A team of scientists, conducting research on a colony of octopuses from Australia, has discovered some astounding facts about the sea creatures. Based on their observations, the scientists have concluded that octopuses use body color for social purposes.
Professor Godfrey-Smith, a marine biologist, and David Scheel, from the University of Alaska, have concluded that the octopuses are capable of changing their color in order to signal their intent. Moreover, they are also capable of inflating their bodies, in order to appear more frightening in the face of potential aggressors.
Reviewing approximately 53 hours of footage, the two scientists have identified no less than 186 different stances, each of them playing a key role in the octopi’s social life.
Before this social study was conducted, scientists thought that octopi are solitary creatures. It was also thought that the octopi change color in order to fend off or to discourage antagonists.
But, according to the latest research, it would seem that the octopi actually signals its intent to perform a certain action when it is changing color. For example, if the octopi are aggressive, it will stand tall, spread his arms in a Nosferatu-like pose and change body tone into an oozing black.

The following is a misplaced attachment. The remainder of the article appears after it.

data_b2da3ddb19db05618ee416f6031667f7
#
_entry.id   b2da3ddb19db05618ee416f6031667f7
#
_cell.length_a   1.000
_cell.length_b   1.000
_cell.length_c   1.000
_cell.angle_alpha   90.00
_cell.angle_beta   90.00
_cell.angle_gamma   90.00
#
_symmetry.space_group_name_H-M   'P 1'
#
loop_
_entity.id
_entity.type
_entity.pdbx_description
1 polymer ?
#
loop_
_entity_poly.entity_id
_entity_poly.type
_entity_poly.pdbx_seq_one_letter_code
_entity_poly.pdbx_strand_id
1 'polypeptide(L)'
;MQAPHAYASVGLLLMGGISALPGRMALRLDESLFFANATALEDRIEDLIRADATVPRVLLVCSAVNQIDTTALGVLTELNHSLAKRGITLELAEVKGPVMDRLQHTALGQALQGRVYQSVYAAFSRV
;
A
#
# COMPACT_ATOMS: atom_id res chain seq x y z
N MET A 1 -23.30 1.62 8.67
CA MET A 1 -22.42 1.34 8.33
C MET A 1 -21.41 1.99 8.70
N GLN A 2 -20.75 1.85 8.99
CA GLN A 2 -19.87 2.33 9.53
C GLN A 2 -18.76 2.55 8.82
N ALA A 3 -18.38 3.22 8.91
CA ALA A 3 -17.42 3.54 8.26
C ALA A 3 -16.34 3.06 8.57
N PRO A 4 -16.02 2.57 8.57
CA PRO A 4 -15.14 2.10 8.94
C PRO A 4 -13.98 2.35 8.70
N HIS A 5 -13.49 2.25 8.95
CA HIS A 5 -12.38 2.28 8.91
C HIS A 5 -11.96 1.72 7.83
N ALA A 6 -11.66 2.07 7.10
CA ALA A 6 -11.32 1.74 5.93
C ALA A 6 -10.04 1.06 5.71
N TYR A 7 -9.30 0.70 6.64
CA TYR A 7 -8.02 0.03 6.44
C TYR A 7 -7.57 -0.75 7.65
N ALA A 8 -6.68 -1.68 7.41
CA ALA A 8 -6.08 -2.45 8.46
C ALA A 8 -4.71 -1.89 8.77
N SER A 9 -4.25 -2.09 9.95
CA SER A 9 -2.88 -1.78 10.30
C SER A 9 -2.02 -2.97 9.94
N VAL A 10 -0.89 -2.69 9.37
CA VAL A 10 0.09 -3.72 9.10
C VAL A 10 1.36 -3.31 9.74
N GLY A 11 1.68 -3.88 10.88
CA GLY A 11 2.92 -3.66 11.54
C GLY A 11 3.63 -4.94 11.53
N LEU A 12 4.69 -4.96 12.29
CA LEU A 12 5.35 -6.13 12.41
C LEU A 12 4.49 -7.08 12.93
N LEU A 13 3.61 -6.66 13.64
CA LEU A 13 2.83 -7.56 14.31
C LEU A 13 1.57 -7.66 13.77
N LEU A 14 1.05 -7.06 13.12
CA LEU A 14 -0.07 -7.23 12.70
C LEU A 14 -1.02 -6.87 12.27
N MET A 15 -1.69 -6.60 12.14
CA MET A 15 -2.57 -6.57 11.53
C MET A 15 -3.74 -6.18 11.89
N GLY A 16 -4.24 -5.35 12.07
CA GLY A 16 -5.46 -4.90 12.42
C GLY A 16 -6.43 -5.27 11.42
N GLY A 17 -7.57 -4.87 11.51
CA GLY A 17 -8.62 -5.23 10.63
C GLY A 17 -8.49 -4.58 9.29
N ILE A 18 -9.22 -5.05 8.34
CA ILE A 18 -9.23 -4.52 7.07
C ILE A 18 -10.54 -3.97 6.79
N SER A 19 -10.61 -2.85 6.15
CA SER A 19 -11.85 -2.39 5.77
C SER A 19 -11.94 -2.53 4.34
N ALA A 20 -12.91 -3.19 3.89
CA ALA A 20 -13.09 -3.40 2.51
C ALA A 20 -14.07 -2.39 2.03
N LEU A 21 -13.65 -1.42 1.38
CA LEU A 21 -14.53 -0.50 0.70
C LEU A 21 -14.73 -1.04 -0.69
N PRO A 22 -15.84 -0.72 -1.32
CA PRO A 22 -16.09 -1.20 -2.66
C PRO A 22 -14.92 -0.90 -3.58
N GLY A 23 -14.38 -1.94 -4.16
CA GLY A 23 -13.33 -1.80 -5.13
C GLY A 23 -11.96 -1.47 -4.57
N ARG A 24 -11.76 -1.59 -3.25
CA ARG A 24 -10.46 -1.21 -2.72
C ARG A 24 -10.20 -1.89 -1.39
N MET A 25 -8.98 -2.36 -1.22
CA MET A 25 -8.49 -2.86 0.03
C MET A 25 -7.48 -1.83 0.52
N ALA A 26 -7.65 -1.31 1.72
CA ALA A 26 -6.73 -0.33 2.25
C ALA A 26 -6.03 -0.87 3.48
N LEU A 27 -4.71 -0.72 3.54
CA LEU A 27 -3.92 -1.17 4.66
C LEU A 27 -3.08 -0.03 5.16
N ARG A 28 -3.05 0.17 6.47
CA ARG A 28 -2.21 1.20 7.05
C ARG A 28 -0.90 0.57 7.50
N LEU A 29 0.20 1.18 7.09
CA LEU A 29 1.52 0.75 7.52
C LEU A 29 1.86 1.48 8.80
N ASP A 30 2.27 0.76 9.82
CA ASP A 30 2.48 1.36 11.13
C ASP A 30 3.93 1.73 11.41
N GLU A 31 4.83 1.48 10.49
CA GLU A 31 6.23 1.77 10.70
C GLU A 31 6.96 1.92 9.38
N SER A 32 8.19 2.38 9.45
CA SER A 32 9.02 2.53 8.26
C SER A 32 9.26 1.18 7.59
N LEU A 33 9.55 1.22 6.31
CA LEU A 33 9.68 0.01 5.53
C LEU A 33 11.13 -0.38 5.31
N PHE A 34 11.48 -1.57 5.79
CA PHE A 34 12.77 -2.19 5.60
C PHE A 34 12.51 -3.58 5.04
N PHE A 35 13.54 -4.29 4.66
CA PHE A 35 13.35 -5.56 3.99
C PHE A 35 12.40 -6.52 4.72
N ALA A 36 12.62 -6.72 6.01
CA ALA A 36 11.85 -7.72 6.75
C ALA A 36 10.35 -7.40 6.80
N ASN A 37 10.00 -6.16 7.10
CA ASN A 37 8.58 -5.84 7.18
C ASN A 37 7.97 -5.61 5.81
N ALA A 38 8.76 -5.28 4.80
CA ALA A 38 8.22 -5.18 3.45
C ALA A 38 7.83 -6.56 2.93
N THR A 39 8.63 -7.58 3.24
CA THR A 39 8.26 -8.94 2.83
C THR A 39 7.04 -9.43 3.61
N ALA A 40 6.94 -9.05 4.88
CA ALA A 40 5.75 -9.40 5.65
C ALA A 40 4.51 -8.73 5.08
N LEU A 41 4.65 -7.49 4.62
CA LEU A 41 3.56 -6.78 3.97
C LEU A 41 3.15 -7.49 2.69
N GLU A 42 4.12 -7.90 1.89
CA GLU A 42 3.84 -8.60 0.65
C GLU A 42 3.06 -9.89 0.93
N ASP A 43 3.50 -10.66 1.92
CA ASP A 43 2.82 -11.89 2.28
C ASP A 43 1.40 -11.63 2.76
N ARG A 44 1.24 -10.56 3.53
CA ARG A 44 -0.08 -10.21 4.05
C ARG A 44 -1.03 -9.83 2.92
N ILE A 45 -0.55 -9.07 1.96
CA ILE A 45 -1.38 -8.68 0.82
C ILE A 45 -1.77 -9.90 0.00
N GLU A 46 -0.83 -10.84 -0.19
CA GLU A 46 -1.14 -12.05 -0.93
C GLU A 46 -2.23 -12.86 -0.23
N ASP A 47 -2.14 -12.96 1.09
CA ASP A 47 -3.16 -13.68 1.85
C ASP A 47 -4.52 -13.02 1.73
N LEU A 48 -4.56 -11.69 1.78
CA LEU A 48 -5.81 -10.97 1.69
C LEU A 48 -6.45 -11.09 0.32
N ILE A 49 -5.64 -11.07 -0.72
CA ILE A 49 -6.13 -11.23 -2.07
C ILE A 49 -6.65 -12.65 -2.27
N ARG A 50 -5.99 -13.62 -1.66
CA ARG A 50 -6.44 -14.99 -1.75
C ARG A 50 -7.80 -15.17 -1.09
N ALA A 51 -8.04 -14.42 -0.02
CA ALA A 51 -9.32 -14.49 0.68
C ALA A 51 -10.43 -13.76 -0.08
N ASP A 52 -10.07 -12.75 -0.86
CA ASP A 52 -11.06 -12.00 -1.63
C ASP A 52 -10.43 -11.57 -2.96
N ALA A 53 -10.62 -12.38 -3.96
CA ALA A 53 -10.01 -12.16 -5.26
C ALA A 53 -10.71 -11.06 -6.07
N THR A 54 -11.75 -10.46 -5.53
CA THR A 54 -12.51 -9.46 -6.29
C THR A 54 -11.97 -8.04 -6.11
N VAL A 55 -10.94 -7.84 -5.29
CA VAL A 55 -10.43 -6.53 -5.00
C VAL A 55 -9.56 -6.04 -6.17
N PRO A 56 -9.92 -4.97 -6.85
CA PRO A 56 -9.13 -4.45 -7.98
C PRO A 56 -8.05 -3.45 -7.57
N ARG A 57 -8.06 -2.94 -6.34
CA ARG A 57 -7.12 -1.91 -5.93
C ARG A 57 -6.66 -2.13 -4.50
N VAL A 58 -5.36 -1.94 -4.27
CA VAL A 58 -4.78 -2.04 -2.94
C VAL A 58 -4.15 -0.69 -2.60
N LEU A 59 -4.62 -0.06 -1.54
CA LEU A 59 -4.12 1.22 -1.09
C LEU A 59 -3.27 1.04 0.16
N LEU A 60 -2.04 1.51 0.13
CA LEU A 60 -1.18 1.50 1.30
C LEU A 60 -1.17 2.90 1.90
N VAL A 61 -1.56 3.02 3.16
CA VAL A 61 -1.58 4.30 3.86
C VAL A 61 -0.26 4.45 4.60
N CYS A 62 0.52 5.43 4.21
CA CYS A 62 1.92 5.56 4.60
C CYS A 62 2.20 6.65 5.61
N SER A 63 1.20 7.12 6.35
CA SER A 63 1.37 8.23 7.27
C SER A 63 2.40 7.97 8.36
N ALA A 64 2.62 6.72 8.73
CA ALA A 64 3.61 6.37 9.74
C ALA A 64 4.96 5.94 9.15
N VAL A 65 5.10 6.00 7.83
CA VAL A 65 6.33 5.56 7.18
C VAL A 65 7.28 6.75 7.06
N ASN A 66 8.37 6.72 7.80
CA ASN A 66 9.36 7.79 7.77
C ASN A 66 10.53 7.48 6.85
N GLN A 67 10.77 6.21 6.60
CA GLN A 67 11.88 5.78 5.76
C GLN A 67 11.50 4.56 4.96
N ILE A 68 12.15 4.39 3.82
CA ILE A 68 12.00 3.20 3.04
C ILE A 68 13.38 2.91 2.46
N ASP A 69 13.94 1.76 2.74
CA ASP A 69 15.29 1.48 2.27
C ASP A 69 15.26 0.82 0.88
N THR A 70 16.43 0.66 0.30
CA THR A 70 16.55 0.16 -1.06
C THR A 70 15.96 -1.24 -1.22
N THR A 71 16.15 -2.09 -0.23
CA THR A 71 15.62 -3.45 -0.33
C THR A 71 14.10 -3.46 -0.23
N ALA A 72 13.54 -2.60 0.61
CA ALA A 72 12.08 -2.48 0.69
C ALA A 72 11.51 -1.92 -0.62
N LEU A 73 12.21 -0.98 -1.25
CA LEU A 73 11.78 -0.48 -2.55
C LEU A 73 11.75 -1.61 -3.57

Moreover, the researchers were able to catalog other poses. For example, if the octopi lost a fight to a much stronger opponent or it realizes that his antagonist is too strong, then it will display a pale color as it makes its way towards safety.
Godfrey-Smith made a few statement regarding this non-aggressive pose. The marine biologist declared that this pose comes in handy for the octopi if he detects a bigger opponent in the vicinity of its den. The pale color, along with the body pose, helps the fleeing octopi signal that it acknowledge that his aggressor is dangerous and that it will not do anything to provoke him.
From all the stances analyzed by the team, it would seem that the aggressive stance is by far the most impressive one. According to Godfrey-Smith, when an octopus detects the presence of a potential aggressor in its vicinity, it begins by assuming a tall stance. While assuming a fighting stance, the octopi will also turn black. Moreover, the octopi stance will also make him look bigger and frightening.
And to top it all up, the warrior octopi will also spread his darkened tentacle, thus assuming a pose very similar to the cape-wearing vampire from the 1920 horror flick.
In conclusion, the two scientists have discovered that octopuses use body color for social purposes. This new discovery also makes them rethink the idea that octopuses are solitary creatures.